Before there is college to consider, you might want to ponder strategies for financing private school at the K–12 level.
By Steve Harrison
If you have children, or grandchildren, you may well have heard how important it is to save early and often for college—which is good advice, considering the high costs of higher education. But you’ll have to launch your savings and investment strategies even sooner if you’re thinking of sending your kids to private elementary or secondary schools, because they’re not cheap, either.
Just how expensive are private schools? The average annual tuition for private secondary schools is about $10,500, while the corresponding figure for private elementary schools is about $6,700, according to a recent survey by the National Center for Education Statistics, a division of the U.S. Department of Education. Costs vary widely, however, with faith-based schools being considerably less expensive than non-sectarian ones.
But in any case, unless you have a pretty large income, you might find it difficult to “cash flow” your children’s tuition bills at a private elementary or secondary school. So it’s worth looking at your savings options. Here are a few possibilities:
Coverdell Education Savings Accounts
You can put up to $2,000 per year, per child, into a Coverdell Education Savings Account, or ESA. Your earnings accumulate tax-free, and withdrawals are tax-free, too, provided the money is used for qualified K-12 or postsecondary educational purposes. When you contribute to a Coverdell ESA, you have considerable flexibility in how the money is invested—you can choose stocks, bonds, government securities and other investment vehicles. Keep in mind, though, that the ability to contribute to a Coverdell ESA is phased out at certain income limits, and that withdrawals used for non-qualified expenses may be subject to federal and state taxes plus a 10 percent penalty.
When you establish a custodial account—typically known as either an UTMA or UGMA account—you can make irrevocable gifts to minors in the form of either cash or securities, such as stocks or bonds. You can fund a custodial account regardless of your income, and there are no contribution limits (although an individual gift of over $14,000 may be subject to the federal gift tax).
Part of the earnings in a custodial account may be federally tax-exempt, while some of the income could be taxed at your child’s rate, but, to be clear about taxation issues, you’ll need to consult with your tax adviser.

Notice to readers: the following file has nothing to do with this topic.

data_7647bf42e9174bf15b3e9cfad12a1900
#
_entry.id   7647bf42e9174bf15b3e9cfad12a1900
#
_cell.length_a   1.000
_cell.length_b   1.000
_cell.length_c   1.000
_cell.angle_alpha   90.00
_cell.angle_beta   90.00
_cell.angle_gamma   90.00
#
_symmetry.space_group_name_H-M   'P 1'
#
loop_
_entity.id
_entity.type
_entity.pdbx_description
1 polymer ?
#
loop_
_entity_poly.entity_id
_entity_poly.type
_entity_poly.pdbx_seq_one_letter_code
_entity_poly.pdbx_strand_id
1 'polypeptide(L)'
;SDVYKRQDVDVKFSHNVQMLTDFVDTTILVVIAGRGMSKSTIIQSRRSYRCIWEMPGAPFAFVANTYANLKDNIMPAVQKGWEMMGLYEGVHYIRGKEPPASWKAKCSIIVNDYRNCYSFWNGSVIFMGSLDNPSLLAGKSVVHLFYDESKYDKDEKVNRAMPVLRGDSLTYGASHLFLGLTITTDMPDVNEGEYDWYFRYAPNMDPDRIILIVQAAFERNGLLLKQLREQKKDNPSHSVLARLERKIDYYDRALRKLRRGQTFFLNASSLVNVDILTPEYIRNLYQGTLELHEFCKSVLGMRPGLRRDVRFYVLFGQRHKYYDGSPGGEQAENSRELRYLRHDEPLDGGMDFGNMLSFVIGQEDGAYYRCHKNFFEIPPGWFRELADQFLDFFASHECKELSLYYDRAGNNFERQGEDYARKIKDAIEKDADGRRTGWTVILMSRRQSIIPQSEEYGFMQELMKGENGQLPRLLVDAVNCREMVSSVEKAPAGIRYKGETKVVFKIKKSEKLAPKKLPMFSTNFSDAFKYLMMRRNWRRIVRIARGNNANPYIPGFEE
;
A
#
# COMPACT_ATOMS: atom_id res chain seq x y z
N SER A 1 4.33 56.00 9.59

If the goal is to send your child to the private school of your choice, you can get there much easier by starting early and considering all the investment and financing possibilities.
Don’t forget, though, that if you don’t use the funds to pay for school or other expenses for the child’s benefit, the money will eventually go to your children when they reach the age of termination—at which point they’ll have control of the assets. The age of termination varies by state, and some states may have additional provisions that allow the age of termination to be extended at the time the account is established.
You may find that other investments can be useful in paying for education. For example, you might consider investing in a “zero-coupon bond” that matures at a particular time in the future, such as when your child is ready for school.
You won’t receive regular interest payments with a zero-coupon bond, but because you purchase it at a deep discount, you might find it to be an affordable investment choice. (However, even though you don’t actually receive annual interest payments, you’ll still be liable for the taxes on them.)
Finally, keep in mind that most pri-vate schools act much like colleges in that they can award financial assistance and scholarships, so don’t hesitate to ask about them.
By starting early and forming a strategy that considers your savings and investments with whatever potential aid packages may be available, you may find that you can afford to send your children to the school of your choice.
Steve Harrison is a financial adviser for Edward Jones in Overland Park, Kansas.
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